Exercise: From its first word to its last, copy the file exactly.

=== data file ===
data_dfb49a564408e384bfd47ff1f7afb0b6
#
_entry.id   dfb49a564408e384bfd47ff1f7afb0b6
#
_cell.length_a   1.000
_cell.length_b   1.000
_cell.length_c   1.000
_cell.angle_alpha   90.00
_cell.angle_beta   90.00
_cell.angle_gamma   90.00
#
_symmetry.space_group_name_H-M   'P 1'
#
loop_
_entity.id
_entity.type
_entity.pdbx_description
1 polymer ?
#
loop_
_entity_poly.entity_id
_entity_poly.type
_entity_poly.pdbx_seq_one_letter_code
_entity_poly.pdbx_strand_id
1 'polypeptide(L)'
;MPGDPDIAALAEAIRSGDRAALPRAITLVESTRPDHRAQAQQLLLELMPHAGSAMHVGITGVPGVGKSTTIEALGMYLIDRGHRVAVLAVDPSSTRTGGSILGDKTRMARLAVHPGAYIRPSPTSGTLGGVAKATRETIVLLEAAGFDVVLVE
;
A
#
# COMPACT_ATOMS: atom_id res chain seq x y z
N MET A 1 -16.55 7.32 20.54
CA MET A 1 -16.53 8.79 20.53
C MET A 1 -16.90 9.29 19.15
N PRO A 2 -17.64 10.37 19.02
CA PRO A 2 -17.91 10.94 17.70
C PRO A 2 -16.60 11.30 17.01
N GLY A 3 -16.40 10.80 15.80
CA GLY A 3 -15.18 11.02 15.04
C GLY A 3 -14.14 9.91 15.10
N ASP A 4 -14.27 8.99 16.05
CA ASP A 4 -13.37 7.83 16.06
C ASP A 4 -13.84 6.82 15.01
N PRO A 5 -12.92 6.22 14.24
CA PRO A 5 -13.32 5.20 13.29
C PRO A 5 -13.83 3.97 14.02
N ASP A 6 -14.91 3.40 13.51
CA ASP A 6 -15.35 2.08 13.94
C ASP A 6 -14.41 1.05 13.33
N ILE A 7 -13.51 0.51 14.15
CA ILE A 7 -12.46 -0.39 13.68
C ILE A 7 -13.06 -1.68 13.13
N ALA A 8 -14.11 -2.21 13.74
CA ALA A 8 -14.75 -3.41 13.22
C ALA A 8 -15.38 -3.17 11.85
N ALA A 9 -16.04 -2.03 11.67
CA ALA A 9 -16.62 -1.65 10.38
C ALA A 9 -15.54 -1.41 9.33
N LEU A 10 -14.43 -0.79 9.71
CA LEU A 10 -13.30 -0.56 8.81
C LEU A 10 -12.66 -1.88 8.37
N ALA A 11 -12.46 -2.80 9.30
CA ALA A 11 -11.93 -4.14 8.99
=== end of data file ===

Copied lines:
data_dfb49a564408e384bfd47ff1f7afb0b6
#
_entry.id   dfb49a564408e384bfd47ff1f7afb0b6
#
_cell.length_a   1.000
_cell.length_b   1.000
_cell.length_c   1.000
_cell.angle_alpha   90.00
_cell.angle_beta   90.00
_cell.angle_gamma   90.00
#
_symmetry.space_group_name_H-M   'P 1'
#
loop_
_entity.id
_entity.type
_entity.pdbx_description
1 polymer ?
#
loop_
_entity_poly.entity_id
_entity_poly.type
_entity_poly.pdbx_seq_one_letter_code
_entity_poly.pdbx_strand_id
1 'polypeptide(L)'
;MPGDPDIAALAEAIRSGDRAALPRAITLVESTRPDHRAQAQQLLLELMPHAGSAMHVGITGVPGVGKSTTIEALGMYLIDRGHRVAVLAVDPSSTRTGGSILGDKTRMARLAVHPGAYIRPSPTSGTLGGVAKATRETIVLLEAAGFDVVLVE
;
A
#
# COMPACT_ATOMS: atom_id res chain seq x y z
N MET A 1 -16.55 7.32 20.54
CA MET A 1 -16.53 8.79 20.53
C MET A 1 -16.90 9.29 19.15
N PRO A 2 -17.64 10.37 19.02
CA PRO A 2 -17.91 10.94 17.70
C PRO A 2 -16.60 11.30 17.01
N GLY A 3 -16.40 10.80 15.80
CA GLY A 3 -15.18 11.02 15.04
C GLY A 3 -14.14 9.91 15.10
N ASP A 4 -14.27 8.99 16.05
CA ASP A 4 -13.37 7.83 16.06
C ASP A 4 -13.84 6.82 15.01
N PRO A 5 -12.92 6.22 14.24
CA PRO A 5 -13.32 5.20 13.29
C PRO A 5 -13.83 3.97 14.02
N ASP A 6 -14.91 3.40 13.51
CA ASP A 6 -15.35 2.08 13.94
C ASP A 6 -14.41 1.05 13.33
N ILE A 7 -13.51 0.51 14.15
CA ILE A 7 -12.46 -0.39 13.68
C ILE A 7 -13.06 -1.68 13.13
N ALA A 8 -14.11 -2.21 13.74
CA ALA A 8 -14.75 -3.41 13.22
C ALA A 8 -15.38 -3.17 11.85
N ALA A 9 -16.04 -2.03 11.67
CA ALA A 9 -16.62 -1.65 10.38
C ALA A 9 -15.54 -1.41 9.33
N LEU A 10 -14.43 -0.79 9.71
CA LEU A 10 -13.30 -0.56 8.81
C LEU A 10 -12.66 -1.88 8.37
N ALA A 11 -12.46 -2.80 9.30
CA ALA A 11 -11.93 -4.14 8.99